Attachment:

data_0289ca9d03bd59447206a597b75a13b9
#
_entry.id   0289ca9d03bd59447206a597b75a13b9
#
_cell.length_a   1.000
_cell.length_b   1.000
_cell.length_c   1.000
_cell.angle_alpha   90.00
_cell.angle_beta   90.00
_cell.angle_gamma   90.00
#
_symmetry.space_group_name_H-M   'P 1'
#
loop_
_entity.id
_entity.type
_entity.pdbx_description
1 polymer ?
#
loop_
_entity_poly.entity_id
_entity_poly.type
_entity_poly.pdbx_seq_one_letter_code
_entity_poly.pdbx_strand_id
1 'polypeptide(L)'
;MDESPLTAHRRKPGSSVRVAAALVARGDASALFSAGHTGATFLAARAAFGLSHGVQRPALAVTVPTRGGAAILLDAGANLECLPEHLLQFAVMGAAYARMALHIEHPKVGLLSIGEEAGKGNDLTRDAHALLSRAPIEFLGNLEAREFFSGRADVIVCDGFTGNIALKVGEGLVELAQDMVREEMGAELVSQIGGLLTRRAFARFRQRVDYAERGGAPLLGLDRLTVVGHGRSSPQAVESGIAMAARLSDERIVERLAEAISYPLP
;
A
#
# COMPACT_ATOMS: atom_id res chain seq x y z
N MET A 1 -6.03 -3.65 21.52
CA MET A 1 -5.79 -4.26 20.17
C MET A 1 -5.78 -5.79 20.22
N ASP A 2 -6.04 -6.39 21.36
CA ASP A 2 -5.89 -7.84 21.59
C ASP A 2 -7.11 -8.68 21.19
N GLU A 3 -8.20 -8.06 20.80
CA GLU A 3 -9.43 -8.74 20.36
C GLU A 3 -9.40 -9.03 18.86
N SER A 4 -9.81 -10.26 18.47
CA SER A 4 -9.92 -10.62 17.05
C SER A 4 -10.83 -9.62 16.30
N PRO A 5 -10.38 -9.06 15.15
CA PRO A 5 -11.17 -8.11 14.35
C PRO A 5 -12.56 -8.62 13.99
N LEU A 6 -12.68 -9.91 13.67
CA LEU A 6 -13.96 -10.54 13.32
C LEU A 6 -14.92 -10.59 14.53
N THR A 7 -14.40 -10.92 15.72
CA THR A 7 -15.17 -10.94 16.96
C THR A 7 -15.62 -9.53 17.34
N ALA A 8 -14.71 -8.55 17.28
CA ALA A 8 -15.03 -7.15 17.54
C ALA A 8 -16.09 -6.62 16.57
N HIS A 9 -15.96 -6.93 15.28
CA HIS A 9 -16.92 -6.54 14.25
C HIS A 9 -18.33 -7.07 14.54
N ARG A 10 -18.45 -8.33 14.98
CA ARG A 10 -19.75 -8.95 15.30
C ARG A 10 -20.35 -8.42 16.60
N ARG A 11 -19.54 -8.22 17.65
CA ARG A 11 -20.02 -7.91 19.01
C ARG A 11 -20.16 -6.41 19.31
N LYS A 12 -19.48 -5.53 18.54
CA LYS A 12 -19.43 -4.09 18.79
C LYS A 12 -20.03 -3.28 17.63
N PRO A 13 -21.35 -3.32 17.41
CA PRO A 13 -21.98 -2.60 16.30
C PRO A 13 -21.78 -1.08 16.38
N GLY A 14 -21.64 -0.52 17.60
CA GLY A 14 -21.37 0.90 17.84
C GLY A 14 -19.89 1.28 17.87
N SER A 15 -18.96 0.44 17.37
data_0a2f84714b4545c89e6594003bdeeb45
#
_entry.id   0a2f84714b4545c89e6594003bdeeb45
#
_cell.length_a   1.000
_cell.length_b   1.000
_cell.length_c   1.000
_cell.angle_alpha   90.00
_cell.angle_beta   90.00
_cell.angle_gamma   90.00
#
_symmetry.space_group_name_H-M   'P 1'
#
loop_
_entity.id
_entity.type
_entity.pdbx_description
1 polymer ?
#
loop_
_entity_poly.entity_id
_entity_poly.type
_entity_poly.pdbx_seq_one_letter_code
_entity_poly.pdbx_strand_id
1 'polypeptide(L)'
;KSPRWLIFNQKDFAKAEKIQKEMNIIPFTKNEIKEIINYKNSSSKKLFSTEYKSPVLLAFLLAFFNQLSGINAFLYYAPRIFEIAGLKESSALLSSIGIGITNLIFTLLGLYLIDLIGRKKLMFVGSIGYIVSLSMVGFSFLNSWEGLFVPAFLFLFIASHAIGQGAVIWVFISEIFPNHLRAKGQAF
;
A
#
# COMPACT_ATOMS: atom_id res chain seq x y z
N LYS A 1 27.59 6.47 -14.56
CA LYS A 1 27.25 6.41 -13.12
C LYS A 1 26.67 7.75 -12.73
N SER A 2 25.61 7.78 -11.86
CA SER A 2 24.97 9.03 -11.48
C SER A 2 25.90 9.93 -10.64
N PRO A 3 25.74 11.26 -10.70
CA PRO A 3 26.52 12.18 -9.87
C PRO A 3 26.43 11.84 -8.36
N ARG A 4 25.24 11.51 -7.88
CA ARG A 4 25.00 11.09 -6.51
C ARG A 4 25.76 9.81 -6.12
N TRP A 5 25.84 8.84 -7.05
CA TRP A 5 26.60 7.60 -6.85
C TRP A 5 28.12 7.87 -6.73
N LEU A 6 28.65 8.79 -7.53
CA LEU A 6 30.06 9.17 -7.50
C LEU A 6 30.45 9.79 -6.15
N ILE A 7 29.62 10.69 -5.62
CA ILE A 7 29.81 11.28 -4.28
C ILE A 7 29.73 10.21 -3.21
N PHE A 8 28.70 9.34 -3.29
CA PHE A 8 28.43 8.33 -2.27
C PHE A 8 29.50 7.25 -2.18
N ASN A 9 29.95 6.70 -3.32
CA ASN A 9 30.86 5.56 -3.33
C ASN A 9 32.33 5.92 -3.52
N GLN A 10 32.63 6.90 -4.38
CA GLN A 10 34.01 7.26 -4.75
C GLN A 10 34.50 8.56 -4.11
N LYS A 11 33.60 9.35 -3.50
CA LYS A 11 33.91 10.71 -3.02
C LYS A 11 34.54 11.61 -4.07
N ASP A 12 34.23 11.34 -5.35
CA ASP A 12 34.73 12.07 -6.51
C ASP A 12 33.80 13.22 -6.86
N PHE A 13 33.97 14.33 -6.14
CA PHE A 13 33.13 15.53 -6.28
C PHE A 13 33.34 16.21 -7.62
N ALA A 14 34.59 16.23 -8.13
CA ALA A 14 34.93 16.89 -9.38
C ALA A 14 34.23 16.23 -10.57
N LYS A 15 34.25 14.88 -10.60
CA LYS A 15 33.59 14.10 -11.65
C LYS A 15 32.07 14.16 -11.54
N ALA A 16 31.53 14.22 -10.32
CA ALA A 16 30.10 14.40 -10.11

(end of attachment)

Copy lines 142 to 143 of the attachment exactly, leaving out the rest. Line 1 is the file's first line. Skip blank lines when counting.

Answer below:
C PHE A 13 33.34 16.21 -7.62
N ALA A 14 34.59 16.23 -8.13